‘The election that never was’ is one of the most important events, or non-events, in recent British political history; if it had gone ahead, David Cameron might never have become Prime Minister and there might not have been a coalition at all. Equally, Gordon Brown could have seen Labour’s majority slashed and had to quit long before the financial crisis hit.
The story of what happened that day has been told several times. But I don’t think I’ve read a more gripping account than Damian McBride’s. McBride did disgrace himself but he can sure as hell write. If you like the political game, you really sure read it. (There’s also something intriguing about how McBride is doing all this stuff for free rather than taking the publisher’s pound and penning a memoir).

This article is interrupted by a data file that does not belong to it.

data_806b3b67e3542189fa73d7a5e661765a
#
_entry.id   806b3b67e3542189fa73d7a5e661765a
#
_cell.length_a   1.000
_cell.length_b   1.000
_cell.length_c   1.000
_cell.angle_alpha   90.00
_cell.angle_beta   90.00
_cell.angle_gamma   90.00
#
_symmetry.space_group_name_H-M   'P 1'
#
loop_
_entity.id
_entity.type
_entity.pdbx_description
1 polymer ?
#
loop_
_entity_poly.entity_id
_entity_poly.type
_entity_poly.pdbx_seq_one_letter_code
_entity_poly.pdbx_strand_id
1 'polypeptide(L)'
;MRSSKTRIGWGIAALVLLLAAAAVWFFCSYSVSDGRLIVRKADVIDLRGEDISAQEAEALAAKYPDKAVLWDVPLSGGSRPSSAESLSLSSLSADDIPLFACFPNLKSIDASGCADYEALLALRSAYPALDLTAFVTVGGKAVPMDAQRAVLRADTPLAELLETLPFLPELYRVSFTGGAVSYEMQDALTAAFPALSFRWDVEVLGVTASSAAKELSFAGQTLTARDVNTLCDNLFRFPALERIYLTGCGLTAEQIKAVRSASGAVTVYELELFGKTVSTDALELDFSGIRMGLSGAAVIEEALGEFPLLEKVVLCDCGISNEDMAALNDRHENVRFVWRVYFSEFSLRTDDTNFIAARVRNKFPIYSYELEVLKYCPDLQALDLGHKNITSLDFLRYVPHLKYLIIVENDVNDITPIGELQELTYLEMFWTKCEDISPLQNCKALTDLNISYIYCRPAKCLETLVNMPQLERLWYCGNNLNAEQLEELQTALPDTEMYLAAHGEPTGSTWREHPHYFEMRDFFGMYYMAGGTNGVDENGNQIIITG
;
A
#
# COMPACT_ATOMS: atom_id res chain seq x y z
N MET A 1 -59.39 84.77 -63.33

In terms of today, one of the most interesting things is McBride’s description of his falling out with Ed Miliband. I do think, though, that McBride overdoes the amount of calculation involved on Miliband’s part.
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